Former Golden State Warriors assistant Luke Walton was fired by the Sacramento Kings, after just over two years as their head coach. The Kings started the season strong, opening with a 5-4 record (hey, that’s incredible for the Kings), but losing seven out of eight games sealed Walton’s fate with owner Vivek Ranadive, who’d seemingly lost patience with Walton very quickly after hiring him as head coach in 2019. He’ll be replaced by another former Warriors assistant coach, Alvin Gentry.
Walton had identical 31-41 records in both 2019-20 and 2020-21. That’s not great, but his .422 winning percentage is still the second-best for any coach that lasted at least a season in Sactown, just ahead of Reggie Theus. It’s hard to say what exactly led to Walton’s firing, but he was never able to put together a decent defense. It didn’t help that Marvin Bagley’s father was publicly feuding with Walton about his son’s playing time, though one could argue that it’s not Luke’s fault they passed on Trae Young and Luka Doncic to take Bagley. It’s also possible that Vivek just loves firing coaches: Gentry is the team’s sixth head coach since Ranadive took over the team in 2013. But when the crowd started chanting “Fire Walton!” during an embarrassing loss to the Toronto Raptors, Walton’s days were numbered.
In his first two seasons with the Warriors, Walton was an ascendent young assistant. He won a championship in his first year under fellow Arizona Wildcat Steve Kerr. With Kerr out for the first half of the 2015-16 season with a back injury, Walton stepped in as interim coach and led the team to a 39-4 record before Kerr returned, including a 24-game win streak to begin the season. Unfortunately for Luke’s career record, Kerr still gets credit for those wins in the record books.
Next, Walton moved on to the Los Angeles Lakers, where he’d won two titles as a player. As head coach, he led the first post-Kobe team to a 26-56 mark - which was a nine-game improvement! Unfortunately, that summer was when Mitch Kupchak and Jim Buss, who hired Walton, were replaced by Rob Pelinka and Magic Johnson, who weren’t necessarily Luke fans. The young Lakers also improved by nine games in his second year in LA, but the days of the team’s youth movement - and Walton’s coaching career - were numbered once LeBron James arrived as a free agent. By the summer of 2019, Walton, Brandon Ingram, Lonzo Ball, and Josh Hart were all gone.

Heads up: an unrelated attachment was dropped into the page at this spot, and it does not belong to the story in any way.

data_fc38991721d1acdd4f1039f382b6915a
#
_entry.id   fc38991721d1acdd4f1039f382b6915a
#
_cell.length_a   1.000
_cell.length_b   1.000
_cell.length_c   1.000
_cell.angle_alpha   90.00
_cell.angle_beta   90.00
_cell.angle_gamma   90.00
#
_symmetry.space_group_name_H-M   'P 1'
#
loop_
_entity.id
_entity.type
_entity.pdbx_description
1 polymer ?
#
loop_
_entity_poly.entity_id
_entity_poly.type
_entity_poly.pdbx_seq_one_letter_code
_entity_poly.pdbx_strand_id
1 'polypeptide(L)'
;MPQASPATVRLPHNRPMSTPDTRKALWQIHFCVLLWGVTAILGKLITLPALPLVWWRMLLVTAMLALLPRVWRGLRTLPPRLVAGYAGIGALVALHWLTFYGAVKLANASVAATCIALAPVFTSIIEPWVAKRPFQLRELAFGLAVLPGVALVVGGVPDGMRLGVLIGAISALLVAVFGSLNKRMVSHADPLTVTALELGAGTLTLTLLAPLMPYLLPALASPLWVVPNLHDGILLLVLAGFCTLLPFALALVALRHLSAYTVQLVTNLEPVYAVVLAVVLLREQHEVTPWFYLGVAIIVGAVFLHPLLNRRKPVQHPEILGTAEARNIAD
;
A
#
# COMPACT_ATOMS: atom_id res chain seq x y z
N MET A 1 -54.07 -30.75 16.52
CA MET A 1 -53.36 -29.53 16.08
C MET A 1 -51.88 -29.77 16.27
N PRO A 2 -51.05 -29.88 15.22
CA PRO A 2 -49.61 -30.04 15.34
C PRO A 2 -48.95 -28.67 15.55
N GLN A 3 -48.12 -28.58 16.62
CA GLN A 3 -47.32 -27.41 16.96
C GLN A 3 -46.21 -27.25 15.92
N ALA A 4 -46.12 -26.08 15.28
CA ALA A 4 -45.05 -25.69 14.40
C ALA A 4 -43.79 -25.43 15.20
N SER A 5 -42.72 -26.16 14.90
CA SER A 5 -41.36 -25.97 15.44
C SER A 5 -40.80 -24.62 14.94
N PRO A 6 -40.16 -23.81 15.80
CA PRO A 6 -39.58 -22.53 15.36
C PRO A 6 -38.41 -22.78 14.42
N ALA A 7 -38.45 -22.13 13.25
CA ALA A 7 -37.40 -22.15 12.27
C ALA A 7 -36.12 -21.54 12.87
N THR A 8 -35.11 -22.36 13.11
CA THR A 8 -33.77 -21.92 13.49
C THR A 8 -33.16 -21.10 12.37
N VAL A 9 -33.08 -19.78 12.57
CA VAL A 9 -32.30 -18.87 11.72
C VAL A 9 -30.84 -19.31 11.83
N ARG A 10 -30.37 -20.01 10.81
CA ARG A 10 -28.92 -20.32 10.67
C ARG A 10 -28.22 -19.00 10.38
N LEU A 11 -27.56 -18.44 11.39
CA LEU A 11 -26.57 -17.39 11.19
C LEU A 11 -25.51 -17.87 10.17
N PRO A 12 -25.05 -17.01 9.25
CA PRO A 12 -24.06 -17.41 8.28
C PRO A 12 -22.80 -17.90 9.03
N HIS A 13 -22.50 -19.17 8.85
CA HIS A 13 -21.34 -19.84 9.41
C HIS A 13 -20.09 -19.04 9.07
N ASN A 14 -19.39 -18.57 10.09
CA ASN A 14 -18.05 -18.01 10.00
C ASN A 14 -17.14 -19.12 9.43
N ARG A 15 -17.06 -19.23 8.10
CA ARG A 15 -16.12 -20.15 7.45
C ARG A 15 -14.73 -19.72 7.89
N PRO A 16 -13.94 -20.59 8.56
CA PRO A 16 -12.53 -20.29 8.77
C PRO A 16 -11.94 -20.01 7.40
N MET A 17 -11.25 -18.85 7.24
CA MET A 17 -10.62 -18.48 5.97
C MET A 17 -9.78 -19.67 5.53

The Kings snapped up Walton the moment he became available, and almost immediately, Walton was sued for sexual assault by an NBA team reporter (the suit was dropped eight months later, and the NBA investigated Walton for four months). You would think the allegations would have made Sacramento hesitate, but the Kings have a long history of hiring coaches after they’ve worked for the Golden State Warriors. Sure, that makes sense when they’re picking up coaches with a Finals pedigree these days, but they were doing it even when the Warriors were terrible.
The two longest-tenured coaches in Sacramento were Rick Adelman, who led the Warriors from 1995-97, and Garry St. Jean, who was Don Nelson’s lead assistant with the Dubs from 1988-92, before the Kings hired him away. The Saint later returned as Warriors general manager and head coach. Adelman spent eight years as Kings coach before his contract was not renewed in 2006, even though the team rallied to earn the eighth seed. It would be the last season the Kings reached the playoffs.
Eric Musselman spent a single year as Kings head coach, two years after being fired by the Warriors. After Keith Smart was fired by Joe Lacob in 2011, he became a Kings assistant, and was quickly elevated to head coach two months later. A year and a half later, Smart was dismissed in favor of the Warriors lead assistant, Michael “Don’t Call Me Mike” Malone. Sacramento reached back for an 80s Warriors coach when they hired George Karl in 2015, hired Walton in 2019, and now they’ll finish the season with another member of the Warriors 2014-15 staff, Alvin Gentry.
The Warriors seem to have a fairly full coaching staff at the moment, though perhaps Walton could fill in while Kenny Atkinson rehabs his ankle. He’s still being paid by the Kings, like so many dismissed coaches before him, so Walton might kick back and see some Dead & Company shows with his dad. The Kings will see if Gentry can right the ship, but it’s the Sacramento Kings, so that’s a doomed errand. They might as well see if Gentry can get the Washington Generals to start winning, or get Wile E. Coyote to catch the Road Runner, or get the Oakland A’s to sign a free agent. It’s a sad day for Luke Walton, but it’s also a freeing day for him. Because he’s no longer an NBA coach, but at least he’s no longer a Sacramento King.